On 9 January 2017, Japanese outlet Shankei Shimbun published an article positing that hackers could use peace signs in selfies to obtain people’s fingerprints and compromise their biometric security. Not long afterward, the article (and other stories about the same topic) had become inaccessible.
A retrieved copy of the Shankei Shimbum article (translated) reported:
Posting photos taken with your face and hand together on the net may cause individuals and fingerprints to be identified. Celebrities in which images are frequently displayed are particularly dangerous to be targeted. Even if you do not submit to it yourself, there is also the risk of being reflected in the photographs taken by other people unknowingly.
In addition to fingerprints, smartphone authentication also uses images of faces, irises of the eyes whose patterns are different among people. Such biometric information is also used for administrative organizations and entrance/exit control. In the past, in order to steal individual’s biometric information, it was necessary to take the photograph in close proximity to the person.
However, as biological information became available on the Internet, hurdles dropped greatly for criminals. In the experiments of the National Institute of Informatics, it has been found that even images taken at a distance of 3 meters are readable, and posting “self-shot” piece photographs on the net is easily stolen.
The original articles were less about the dangers of identity theft using fingerprints, and more about the National Institute of Informatics’ efforts to develop technology that could potentially prevent such theft in the future. Professor and researcher Isao Echizen, who works in the lab, told the media:
Biometric information such as fingerprints cannot be changed over the lifetime; I want to educate them on how to protect them.
The article did not explicitly mention the potential for hackers to steal identities, but when the claim filtered into the English-speaking press it was considerably puffed up into alarming claims:
How YOUR selfies are allowing crooks to steal your identity… by zooming in on your FINGERS: HD lenses mean thieves can replicate your fingerprints
People uploading pictures to social media have been urged not to pose pulling the peace sign because crooks can use it to carry out identity theft.
Celebrities are seen as those at the highest risk, but with fingerprint technology on the rise, people’s smartphones are seen as vulnerable and fraudsters could even break into workplaces … Professor Echizen carried out an experiment, which concluded data could be scanned from three metres away if the fingertips were exposed.
This excerpt described what was potentially possible, not what was necessarily taking place. Information about Echizen’s role of anti-fingerprint theft technology was left out entirely, leaving the impression the information emerged purely as a safety warning, rather than as business news about the developing technology. Also missing from later reports were statements made by Echizen about fingerprint security and technological advances:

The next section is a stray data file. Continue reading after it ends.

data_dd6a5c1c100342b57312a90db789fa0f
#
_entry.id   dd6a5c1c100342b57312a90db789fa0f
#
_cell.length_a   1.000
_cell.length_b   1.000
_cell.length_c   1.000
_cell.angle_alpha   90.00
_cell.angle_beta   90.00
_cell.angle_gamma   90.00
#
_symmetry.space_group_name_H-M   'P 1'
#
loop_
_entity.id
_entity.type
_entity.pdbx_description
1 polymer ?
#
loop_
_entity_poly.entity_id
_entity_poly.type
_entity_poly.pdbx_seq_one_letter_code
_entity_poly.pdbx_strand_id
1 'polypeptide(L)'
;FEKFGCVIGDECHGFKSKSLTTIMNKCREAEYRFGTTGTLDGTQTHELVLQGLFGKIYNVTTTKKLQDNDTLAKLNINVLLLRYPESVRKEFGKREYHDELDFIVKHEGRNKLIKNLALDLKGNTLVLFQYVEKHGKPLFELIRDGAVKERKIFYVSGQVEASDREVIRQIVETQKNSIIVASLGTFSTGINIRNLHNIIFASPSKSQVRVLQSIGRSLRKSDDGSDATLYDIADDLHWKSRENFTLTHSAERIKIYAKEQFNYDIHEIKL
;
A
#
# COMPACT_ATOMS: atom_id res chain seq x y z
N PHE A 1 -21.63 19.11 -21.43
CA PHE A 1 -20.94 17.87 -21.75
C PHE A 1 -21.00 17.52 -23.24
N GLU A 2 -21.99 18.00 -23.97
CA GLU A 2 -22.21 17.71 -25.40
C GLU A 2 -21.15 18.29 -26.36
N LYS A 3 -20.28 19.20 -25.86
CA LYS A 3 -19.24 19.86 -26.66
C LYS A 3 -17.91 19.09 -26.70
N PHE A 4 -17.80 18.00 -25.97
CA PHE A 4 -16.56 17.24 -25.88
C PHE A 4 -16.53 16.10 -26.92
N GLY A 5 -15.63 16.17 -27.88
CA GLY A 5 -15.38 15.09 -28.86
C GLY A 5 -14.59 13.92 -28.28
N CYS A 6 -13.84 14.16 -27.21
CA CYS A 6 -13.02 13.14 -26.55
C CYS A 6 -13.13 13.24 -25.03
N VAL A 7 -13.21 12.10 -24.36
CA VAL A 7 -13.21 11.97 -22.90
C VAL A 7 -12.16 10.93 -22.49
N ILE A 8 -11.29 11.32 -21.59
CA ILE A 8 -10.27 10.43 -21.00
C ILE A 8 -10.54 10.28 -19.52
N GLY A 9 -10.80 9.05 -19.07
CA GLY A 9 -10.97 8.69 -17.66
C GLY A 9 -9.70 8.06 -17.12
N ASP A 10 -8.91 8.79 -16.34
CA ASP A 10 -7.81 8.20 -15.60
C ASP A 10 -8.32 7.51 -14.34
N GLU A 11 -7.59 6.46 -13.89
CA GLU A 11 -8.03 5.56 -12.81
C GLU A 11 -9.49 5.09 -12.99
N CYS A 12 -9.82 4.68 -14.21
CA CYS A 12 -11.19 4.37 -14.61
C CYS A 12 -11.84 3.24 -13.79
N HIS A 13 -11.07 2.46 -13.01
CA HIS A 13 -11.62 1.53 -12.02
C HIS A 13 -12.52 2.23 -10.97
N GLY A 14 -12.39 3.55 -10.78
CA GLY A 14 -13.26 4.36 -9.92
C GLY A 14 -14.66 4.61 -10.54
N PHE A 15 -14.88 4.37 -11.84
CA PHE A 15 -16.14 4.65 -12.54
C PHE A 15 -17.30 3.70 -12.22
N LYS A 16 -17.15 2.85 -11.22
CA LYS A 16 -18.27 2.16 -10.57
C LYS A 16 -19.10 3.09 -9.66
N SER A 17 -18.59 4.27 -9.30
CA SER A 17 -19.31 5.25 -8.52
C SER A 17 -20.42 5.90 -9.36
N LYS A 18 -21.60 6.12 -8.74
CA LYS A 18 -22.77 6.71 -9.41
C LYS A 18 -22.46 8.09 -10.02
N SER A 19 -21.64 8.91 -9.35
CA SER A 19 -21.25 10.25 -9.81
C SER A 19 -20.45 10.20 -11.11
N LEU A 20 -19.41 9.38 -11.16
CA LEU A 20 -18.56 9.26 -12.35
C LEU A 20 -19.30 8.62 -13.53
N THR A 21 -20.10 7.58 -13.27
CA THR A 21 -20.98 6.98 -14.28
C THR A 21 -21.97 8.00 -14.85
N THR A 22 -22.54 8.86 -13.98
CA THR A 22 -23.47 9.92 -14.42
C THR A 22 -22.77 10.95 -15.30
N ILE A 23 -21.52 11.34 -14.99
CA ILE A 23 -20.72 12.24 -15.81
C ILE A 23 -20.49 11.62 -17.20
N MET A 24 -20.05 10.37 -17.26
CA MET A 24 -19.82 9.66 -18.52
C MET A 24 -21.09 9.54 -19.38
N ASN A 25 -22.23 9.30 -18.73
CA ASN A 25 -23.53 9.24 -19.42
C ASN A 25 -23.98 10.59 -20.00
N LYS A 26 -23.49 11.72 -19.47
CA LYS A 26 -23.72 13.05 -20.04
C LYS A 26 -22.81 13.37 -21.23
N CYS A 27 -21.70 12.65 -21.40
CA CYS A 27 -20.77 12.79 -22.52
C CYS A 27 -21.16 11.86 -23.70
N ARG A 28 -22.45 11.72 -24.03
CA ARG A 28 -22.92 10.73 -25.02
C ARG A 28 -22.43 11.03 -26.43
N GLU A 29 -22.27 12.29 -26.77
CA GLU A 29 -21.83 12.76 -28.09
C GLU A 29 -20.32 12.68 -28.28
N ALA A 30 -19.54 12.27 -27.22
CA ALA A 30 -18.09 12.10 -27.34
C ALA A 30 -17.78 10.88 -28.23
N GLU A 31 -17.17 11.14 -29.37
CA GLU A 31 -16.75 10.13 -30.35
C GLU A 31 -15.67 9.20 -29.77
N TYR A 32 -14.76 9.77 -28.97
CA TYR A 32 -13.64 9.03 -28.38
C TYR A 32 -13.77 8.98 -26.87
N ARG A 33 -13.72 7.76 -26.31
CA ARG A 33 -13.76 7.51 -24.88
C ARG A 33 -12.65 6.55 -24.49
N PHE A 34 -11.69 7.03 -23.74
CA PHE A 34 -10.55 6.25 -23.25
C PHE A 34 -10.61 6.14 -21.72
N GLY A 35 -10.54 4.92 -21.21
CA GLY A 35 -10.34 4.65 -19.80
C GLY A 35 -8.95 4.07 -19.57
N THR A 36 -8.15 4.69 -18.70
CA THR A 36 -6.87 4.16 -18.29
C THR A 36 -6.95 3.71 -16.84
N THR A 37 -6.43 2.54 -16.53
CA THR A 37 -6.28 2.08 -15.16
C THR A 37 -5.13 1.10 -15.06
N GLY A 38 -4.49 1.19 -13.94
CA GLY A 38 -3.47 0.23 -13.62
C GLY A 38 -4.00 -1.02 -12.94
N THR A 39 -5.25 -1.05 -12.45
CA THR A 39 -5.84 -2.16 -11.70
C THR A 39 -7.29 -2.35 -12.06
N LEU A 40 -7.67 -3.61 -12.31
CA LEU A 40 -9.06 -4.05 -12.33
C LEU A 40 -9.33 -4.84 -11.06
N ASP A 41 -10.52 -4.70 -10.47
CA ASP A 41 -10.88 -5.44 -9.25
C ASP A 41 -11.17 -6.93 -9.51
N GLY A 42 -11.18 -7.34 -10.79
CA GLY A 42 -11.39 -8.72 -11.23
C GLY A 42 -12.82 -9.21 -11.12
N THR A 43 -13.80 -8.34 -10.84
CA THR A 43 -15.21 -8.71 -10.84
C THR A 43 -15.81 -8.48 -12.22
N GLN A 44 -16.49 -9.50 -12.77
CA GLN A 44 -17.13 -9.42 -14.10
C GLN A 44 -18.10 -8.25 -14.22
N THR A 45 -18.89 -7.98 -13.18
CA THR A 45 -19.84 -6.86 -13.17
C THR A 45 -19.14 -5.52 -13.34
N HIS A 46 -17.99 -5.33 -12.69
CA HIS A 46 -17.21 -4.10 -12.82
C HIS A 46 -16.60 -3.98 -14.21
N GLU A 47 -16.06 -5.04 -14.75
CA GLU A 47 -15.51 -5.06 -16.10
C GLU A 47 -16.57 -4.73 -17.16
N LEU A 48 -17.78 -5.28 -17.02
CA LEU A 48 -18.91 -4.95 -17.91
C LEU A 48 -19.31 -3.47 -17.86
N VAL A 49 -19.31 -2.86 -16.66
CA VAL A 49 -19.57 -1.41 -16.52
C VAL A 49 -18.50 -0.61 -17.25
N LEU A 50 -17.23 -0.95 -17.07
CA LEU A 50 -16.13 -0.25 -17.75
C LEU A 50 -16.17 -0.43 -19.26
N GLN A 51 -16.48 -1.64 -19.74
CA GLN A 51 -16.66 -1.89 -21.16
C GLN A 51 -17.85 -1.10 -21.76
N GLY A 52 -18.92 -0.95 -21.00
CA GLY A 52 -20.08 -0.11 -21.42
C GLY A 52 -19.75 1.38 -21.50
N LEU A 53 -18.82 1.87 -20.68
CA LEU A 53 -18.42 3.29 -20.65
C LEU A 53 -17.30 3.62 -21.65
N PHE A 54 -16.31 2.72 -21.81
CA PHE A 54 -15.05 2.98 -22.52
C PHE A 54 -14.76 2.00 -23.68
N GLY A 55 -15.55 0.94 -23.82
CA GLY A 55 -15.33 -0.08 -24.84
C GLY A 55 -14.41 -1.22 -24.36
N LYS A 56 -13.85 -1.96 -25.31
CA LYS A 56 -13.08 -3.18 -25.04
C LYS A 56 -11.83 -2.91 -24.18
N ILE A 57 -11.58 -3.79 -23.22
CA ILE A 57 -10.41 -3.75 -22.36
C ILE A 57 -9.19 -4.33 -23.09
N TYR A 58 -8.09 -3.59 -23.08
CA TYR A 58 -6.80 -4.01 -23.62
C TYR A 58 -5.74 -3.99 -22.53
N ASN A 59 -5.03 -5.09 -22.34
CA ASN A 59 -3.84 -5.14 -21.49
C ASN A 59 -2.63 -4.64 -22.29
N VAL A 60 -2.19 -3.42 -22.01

“Fingerprint data can be recreated if fingerprints are in focus with strong lighting in a picture,” Echizen also told Yomiuri TV.
He added that advanced technology was not necessary and anyone could easily copy fingerprints.
But NII says it has developed a transparent film containing titanium oxide that can be attached to fingers to hide their prints, the reports said.
The film prevents identity theft but does not interfere with fingerprints being effective in identity verification, the Sankei Shimbun reported.
Although the articles routinely referenced “identity theft” (commonly interpreted to mean unauthorized use of financial accounts and personal identification documents), they also described hypothetical situations in which a fingerprint passcodes could potentially be replicated. In those instances, the “hackers” would require both a rendering of the fingerprints and personal devices belonging to their targets (such as a smartphone or point of sale access) to do any damage:
It’s not the first time we’ve been warned against photographing our fingers. In 2014, a hacker demonstrated almost exactly the technique described above, where a German politician’s fingerprints were replicated from photos taken in public, from a distance of around three meters. A 3D mold of the fingerprint was created from the images, which could be used to unlock a secured phone.
No evidence was presented to demonstrate that hackers are currently using photographs to duplicate fingerprints in order to commit crimes or steal identities. The professor quoted on the possibility works with a laboratory that is developing a technology to secure fingerprints, and noted that technology of any sort was not necessary to copy them, as people leave them on surfaces throughout the day.
While the possibility exists that devices could potentially be compromised, the exaggerated headlines made the threat sound more plausible and immediate than even the professor with a new invention did.